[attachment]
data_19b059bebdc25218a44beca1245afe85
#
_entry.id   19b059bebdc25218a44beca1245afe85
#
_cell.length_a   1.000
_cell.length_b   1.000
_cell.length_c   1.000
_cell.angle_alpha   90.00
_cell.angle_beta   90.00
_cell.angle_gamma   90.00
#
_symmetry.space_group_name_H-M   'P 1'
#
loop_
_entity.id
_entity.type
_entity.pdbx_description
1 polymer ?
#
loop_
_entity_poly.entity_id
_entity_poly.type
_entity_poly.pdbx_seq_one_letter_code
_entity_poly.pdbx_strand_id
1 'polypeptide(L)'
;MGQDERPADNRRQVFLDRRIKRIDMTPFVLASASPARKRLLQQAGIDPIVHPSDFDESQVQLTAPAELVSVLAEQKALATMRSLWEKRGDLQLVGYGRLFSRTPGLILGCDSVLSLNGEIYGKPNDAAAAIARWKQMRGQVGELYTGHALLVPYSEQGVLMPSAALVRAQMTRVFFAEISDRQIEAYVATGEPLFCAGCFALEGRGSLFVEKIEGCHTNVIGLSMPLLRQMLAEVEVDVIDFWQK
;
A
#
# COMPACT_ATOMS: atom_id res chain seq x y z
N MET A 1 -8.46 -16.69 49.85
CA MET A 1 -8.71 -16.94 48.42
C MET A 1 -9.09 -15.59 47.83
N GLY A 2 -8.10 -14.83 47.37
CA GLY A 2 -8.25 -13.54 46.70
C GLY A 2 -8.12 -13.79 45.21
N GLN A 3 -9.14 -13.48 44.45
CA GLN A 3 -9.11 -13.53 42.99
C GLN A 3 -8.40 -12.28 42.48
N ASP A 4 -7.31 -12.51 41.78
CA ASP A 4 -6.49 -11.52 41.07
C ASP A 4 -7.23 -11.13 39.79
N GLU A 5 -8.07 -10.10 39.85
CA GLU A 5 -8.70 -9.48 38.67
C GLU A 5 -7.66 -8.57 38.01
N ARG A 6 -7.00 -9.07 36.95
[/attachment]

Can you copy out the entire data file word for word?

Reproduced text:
data_19b059bebdc25218a44beca1245afe85
#
_entry.id   19b059bebdc25218a44beca1245afe85
#
_cell.length_a   1.000
_cell.length_b   1.000
_cell.length_c   1.000
_cell.angle_alpha   90.00
_cell.angle_beta   90.00
_cell.angle_gamma   90.00
#
_symmetry.space_group_name_H-M   'P 1'
#
loop_
_entity.id
_entity.type
_entity.pdbx_description
1 polymer ?
#
loop_
_entity_poly.entity_id
_entity_poly.type
_entity_poly.pdbx_seq_one_letter_code
_entity_poly.pdbx_strand_id
1 'polypeptide(L)'
;MGQDERPADNRRQVFLDRRIKRIDMTPFVLASASPARKRLLQQAGIDPIVHPSDFDESQVQLTAPAELVSVLAEQKALATMRSLWEKRGDLQLVGYGRLFSRTPGLILGCDSVLSLNGEIYGKPNDAAAAIARWKQMRGQVGELYTGHALLVPYSEQGVLMPSAALVRAQMTRVFFAEISDRQIEAYVATGEPLFCAGCFALEGRGSLFVEKIEGCHTNVIGLSMPLLRQMLAEVEVDVIDFWQK
;
A
#
# COMPACT_ATOMS: atom_id res chain seq x y z
N MET A 1 -8.46 -16.69 49.85
CA MET A 1 -8.71 -16.94 48.42
C MET A 1 -9.09 -15.59 47.83
N GLY A 2 -8.10 -14.83 47.37
CA GLY A 2 -8.25 -13.54 46.70
C GLY A 2 -8.12 -13.79 45.21
N GLN A 3 -9.14 -13.48 44.45
CA GLN A 3 -9.11 -13.53 42.99
C GLN A 3 -8.40 -12.28 42.48
N ASP A 4 -7.31 -12.51 41.78
CA ASP A 4 -6.49 -11.52 41.07
C ASP A 4 -7.23 -11.13 39.79
N GLU A 5 -8.07 -10.10 39.85
CA GLU A 5 -8.70 -9.48 38.67
C GLU A 5 -7.66 -8.57 38.01
N ARG A 6 -7.00 -9.07 36.95